Amnesty International has added its voice to the chorus calling for a ban on the police use of facial recognition. The organization specifically objected to the use of the technology for mass surveillance as nationwide protests continue in the wake of the police killing of George Floyd.
“Black people throughout our communities already experience disproportionate abuses of privacy and basic rights, and surveillance only exacerbates the potential for abuses,” said Amnesty USA’s Silicon Valley Initiative Director Michael Kleinman. “We are seeing these violations play out daily as police departments across the United States use facial recognition technology to identify protestors.”
Many facial recognition engines have had demonstrable racial biases. Amnesty argues that their use in surveillance schemes has the potential to perpetuate that bias and exacerbate the violent law enforcement practices that motivated the ongoing protests.
“Just the mere threat of surveillance creates a chilling effect on people that would otherwise exercise their right to protest,” continued Kleinman. “Instead of violating human rights daily out on the streets, law enforcement officers should be supporting people’s right to protest these killings and join communities in necessary dialogue.”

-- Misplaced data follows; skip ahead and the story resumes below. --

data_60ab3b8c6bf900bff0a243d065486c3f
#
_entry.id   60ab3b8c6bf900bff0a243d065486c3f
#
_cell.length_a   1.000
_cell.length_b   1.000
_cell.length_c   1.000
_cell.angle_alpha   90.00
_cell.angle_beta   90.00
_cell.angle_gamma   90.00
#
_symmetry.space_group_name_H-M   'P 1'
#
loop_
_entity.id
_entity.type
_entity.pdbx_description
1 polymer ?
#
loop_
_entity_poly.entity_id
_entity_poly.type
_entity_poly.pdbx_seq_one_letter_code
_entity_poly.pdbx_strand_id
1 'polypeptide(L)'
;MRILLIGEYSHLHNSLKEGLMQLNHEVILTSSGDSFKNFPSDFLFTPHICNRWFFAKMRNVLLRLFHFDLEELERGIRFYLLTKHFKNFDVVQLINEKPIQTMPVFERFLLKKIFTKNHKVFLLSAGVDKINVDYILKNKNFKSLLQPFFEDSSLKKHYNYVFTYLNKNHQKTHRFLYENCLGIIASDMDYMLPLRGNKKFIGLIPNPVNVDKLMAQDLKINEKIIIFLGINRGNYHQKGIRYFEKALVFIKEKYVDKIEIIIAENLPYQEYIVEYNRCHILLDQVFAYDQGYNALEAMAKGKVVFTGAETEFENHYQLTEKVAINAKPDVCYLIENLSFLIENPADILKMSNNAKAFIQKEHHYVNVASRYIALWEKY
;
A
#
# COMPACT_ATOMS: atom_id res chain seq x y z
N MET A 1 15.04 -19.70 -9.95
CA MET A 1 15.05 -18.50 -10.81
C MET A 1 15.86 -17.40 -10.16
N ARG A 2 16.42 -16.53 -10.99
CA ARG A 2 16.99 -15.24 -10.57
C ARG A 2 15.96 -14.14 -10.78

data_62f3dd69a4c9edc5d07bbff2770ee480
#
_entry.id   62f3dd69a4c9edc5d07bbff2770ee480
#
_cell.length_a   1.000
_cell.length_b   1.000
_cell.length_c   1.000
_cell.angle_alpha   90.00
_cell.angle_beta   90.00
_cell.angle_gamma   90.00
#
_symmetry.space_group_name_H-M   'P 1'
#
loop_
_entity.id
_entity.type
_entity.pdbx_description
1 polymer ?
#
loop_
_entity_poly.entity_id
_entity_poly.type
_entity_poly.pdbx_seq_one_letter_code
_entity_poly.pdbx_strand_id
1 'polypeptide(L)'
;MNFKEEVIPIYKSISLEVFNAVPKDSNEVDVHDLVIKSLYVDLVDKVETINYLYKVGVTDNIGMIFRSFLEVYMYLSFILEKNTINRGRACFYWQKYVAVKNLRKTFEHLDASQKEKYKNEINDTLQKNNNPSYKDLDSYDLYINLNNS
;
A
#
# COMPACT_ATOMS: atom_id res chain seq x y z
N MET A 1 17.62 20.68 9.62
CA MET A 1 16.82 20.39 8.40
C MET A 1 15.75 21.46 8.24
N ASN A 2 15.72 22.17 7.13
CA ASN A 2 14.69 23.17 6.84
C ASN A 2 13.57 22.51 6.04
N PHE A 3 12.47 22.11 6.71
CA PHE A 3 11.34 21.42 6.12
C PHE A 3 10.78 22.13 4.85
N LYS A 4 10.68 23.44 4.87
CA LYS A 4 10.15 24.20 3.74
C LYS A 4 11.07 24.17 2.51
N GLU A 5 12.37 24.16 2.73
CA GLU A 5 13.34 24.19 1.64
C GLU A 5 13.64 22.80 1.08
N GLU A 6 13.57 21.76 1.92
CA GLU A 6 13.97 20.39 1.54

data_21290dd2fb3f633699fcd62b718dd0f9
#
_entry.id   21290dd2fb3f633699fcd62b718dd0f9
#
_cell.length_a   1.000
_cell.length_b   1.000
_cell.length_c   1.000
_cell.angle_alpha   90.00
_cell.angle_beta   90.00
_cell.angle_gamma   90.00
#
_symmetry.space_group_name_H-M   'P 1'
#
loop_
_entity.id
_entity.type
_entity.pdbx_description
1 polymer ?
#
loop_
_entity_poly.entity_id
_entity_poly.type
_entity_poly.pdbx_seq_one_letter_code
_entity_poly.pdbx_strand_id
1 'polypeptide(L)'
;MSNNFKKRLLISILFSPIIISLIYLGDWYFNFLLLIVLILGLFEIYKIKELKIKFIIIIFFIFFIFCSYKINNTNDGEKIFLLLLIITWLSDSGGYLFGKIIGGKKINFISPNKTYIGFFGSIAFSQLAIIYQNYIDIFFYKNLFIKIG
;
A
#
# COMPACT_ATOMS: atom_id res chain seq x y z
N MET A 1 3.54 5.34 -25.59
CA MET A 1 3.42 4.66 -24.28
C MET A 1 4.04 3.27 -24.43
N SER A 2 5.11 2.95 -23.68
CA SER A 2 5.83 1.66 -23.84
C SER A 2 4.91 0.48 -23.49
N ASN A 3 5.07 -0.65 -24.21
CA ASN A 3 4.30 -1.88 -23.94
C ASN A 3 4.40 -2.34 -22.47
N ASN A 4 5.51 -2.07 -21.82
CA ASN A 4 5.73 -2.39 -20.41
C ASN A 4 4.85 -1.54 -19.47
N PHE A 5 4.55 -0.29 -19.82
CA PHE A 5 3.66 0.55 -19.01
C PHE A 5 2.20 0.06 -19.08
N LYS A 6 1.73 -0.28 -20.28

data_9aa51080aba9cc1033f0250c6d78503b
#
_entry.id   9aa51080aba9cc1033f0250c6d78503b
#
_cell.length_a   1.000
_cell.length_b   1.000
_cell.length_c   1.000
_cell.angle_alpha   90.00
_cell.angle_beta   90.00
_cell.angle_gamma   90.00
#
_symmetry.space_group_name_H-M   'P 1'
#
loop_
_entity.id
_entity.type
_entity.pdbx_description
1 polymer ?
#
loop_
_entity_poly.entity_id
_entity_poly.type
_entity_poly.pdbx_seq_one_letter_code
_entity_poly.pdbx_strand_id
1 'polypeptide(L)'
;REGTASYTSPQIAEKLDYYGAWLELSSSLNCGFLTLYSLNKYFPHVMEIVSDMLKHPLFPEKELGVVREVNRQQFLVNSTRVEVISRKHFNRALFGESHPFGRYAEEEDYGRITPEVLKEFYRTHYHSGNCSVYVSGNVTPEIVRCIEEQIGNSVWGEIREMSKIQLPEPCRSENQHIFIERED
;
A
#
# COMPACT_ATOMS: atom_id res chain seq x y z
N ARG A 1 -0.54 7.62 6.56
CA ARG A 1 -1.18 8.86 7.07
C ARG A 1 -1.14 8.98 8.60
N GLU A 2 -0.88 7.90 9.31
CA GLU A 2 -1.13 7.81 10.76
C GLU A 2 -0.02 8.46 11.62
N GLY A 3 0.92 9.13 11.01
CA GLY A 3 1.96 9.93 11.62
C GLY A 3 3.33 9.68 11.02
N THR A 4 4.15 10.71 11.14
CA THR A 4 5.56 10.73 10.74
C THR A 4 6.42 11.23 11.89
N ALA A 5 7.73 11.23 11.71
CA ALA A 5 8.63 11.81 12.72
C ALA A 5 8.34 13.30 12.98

The statement is part of the growing backlash to facial recognition and police surveillance. Amazon, IBM, and Microsoft have all announced that they will stop selling their facial recognition tech to law enforcement agencies, while Congressional Democrats have proposed a bill that would limit the use of facial recognition technology in police body cameras. Australia’s Human Rights Commissioner has expressed similar concerns about one-to-many facial recognition systems that violate people’s civil liberties.
Amnesty is asking for a complete ban on the use, development, production, and sale of facial recognition technology to law enforcement organizations. The ban would apply to the police and other government agencies, and would also prevent the export of surveillance tech to other countries.
June 17, 2020 – by Eric Weiss